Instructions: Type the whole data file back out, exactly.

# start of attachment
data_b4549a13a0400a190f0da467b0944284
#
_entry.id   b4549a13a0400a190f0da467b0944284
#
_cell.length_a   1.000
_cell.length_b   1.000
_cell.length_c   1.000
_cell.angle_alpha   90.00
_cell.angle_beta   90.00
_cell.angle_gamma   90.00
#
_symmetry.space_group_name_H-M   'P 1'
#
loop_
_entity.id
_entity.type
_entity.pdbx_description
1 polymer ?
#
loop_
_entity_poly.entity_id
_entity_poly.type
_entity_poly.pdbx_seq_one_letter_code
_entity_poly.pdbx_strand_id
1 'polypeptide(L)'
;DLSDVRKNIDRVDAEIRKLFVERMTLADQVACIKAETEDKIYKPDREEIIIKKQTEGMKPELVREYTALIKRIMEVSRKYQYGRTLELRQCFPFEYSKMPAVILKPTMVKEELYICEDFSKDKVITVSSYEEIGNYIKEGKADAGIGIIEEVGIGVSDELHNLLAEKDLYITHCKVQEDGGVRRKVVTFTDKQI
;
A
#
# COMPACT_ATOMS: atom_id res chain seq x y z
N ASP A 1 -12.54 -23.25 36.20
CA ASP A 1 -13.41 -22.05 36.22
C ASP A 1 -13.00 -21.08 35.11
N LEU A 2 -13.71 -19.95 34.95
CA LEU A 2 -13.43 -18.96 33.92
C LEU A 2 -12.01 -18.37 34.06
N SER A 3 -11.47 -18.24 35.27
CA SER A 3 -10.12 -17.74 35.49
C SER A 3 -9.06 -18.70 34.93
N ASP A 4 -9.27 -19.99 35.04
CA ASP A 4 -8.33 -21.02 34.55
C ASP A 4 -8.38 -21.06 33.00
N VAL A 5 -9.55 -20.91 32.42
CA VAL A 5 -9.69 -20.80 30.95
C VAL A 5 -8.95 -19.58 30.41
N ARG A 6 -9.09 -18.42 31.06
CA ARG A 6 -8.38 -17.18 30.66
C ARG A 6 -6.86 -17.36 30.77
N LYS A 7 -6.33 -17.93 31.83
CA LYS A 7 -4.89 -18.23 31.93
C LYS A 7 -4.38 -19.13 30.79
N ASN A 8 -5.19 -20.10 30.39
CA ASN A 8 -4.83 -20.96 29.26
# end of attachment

data_b4549a13a0400a190f0da467b0944284
#
_entry.id   b4549a13a0400a190f0da467b0944284
#
_cell.length_a   1.000
_cell.length_b   1.000
_cell.length_c   1.000
_cell.angle_alpha   90.00
_cell.angle_beta   90.00
_cell.angle_gamma   90.00
#
_symmetry.space_group_name_H-M   'P 1'
#
loop_
_entity.id
_entity.type
_entity.pdbx_description
1 polymer ?
#
loop_
_entity_poly.entity_id
_entity_poly.type
_entity_poly.pdbx_seq_one_letter_code
_entity_poly.pdbx_strand_id
1 'polypeptide(L)'
;DLSDVRKNIDRVDAEIRKLFVERMTLADQVACIKAETEDKIYKPDREEIIIKKQTEGMKPELVREYTALIKRIMEVSRKYQYGRTLELRQCFPFEYSKMPAVILKPTMVKEELYICEDFSKDKVITVSSYEEIGNYIKEGKADAGIGIIEEVGIGVSDELHNLLAEKDLYITHCKVQEDGGVRRKVVTFTDKQI
;
A
#
# COMPACT_ATOMS: atom_id res chain seq x y z
N ASP A 1 -12.54 -23.25 36.20
CA ASP A 1 -13.41 -22.05 36.22
C ASP A 1 -13.00 -21.08 35.11
N LEU A 2 -13.71 -19.95 34.95
CA LEU A 2 -13.43 -18.96 33.92
C LEU A 2 -12.01 -18.37 34.06
N SER A 3 -11.47 -18.24 35.27
CA SER A 3 -10.12 -17.74 35.49
C SER A 3 -9.06 -18.70 34.93
N ASP A 4 -9.27 -19.99 35.04
CA ASP A 4 -8.33 -21.02 34.55
C ASP A 4 -8.38 -21.06 33.00
N VAL A 5 -9.55 -20.91 32.42
CA VAL A 5 -9.69 -20.80 30.95
C VAL A 5 -8.95 -19.58 30.41
N ARG A 6 -9.09 -18.42 31.06
CA ARG A 6 -8.38 -17.18 30.66
C ARG A 6 -6.86 -17.36 30.77
N LYS A 7 -6.33 -17.93 31.83
CA LYS A 7 -4.89 -18.23 31.93
C LYS A 7 -4.38 -19.13 30.79
N ASN A 8 -5.19 -20.10 30.39
CA ASN A 8 -4.83 -20.96 29.26